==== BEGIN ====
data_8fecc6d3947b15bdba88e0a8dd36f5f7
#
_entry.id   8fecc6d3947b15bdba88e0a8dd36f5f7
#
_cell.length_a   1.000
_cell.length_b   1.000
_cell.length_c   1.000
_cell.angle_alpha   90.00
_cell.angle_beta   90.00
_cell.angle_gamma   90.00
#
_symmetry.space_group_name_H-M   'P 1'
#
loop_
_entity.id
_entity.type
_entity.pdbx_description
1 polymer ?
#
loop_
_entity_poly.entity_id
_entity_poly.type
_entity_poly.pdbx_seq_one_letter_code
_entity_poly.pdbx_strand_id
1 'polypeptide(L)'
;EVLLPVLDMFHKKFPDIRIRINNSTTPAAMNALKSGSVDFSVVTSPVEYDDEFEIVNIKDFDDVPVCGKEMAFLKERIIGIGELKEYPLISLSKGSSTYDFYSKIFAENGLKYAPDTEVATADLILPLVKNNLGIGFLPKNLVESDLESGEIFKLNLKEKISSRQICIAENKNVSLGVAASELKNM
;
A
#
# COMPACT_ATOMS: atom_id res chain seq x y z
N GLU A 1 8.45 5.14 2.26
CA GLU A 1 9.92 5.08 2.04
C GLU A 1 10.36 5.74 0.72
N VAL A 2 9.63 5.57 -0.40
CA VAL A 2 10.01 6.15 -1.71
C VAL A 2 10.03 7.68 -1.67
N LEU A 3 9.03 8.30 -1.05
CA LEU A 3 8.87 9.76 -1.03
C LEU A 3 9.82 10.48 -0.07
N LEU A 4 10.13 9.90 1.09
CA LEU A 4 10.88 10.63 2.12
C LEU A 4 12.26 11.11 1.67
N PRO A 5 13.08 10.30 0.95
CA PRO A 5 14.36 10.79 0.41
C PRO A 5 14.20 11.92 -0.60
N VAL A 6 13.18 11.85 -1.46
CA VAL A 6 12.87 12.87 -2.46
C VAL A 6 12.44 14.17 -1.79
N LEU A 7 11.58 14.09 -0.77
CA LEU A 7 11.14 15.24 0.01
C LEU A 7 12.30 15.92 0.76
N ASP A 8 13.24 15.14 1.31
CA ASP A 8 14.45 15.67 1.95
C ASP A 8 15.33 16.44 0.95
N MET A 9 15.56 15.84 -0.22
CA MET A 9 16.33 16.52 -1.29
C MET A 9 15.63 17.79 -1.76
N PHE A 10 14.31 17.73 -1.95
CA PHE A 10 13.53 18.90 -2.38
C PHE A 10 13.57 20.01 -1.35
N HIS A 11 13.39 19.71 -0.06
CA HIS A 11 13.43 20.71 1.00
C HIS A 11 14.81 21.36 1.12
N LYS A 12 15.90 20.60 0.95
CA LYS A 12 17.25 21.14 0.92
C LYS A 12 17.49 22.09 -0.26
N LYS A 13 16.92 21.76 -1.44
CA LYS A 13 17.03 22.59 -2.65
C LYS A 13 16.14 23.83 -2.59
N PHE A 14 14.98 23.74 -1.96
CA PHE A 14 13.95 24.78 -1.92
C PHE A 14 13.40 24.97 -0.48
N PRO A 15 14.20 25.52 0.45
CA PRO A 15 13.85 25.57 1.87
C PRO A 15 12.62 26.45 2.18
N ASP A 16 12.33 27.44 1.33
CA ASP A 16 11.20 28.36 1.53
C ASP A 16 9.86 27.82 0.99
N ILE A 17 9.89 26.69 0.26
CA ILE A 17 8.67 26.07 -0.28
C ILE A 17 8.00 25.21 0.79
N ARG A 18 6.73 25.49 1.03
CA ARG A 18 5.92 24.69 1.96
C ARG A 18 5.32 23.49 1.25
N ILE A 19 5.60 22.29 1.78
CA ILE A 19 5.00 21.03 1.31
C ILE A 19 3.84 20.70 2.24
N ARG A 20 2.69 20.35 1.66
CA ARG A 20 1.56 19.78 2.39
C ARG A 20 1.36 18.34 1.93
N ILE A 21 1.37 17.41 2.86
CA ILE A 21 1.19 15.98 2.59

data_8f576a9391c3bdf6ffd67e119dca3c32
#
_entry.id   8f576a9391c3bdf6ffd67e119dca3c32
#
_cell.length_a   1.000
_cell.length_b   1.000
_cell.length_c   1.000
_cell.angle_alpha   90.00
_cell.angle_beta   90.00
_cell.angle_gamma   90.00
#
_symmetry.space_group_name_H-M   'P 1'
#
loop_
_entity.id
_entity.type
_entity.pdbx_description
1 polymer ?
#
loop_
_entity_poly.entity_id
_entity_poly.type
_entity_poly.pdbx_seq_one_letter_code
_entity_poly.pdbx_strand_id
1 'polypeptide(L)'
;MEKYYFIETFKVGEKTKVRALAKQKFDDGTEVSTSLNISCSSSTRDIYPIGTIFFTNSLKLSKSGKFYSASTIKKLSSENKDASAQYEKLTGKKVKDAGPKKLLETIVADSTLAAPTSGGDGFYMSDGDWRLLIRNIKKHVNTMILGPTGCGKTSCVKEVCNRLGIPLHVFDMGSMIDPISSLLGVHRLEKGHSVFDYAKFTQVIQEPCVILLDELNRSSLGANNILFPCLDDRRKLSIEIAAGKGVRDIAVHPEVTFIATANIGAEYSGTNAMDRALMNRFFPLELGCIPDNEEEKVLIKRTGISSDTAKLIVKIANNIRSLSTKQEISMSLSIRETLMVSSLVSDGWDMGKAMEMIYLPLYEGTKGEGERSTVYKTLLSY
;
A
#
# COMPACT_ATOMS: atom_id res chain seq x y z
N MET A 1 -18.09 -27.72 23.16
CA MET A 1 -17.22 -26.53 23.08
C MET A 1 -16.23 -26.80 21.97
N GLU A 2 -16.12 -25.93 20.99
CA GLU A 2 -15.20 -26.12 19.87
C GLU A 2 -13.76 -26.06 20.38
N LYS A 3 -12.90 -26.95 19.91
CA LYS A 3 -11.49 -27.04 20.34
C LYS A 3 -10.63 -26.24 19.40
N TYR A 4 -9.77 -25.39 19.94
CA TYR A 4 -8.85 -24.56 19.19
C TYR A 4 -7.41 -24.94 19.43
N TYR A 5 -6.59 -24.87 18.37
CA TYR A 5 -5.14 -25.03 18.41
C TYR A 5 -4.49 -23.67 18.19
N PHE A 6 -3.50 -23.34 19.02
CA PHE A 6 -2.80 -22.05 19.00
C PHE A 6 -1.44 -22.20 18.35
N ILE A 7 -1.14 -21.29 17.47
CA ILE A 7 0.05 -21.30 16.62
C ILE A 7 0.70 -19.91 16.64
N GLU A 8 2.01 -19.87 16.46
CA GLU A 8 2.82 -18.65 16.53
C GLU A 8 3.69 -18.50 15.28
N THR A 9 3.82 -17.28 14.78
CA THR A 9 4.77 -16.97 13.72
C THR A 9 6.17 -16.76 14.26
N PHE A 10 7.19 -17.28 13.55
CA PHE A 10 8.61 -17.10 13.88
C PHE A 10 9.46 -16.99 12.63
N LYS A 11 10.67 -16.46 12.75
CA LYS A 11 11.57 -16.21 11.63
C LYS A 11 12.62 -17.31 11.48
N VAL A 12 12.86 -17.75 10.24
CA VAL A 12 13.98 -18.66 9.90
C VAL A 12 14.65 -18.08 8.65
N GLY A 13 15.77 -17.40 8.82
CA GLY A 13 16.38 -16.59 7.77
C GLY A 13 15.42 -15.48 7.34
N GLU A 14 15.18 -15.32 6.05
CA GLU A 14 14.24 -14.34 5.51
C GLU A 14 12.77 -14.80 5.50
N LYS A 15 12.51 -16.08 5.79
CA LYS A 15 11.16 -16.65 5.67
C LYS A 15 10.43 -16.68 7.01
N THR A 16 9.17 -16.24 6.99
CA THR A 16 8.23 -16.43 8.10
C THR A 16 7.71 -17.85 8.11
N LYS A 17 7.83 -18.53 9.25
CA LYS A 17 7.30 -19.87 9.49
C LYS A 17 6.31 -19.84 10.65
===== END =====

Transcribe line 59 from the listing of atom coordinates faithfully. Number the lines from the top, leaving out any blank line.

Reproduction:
CA PHE A 10 13.53 18.90 -2.38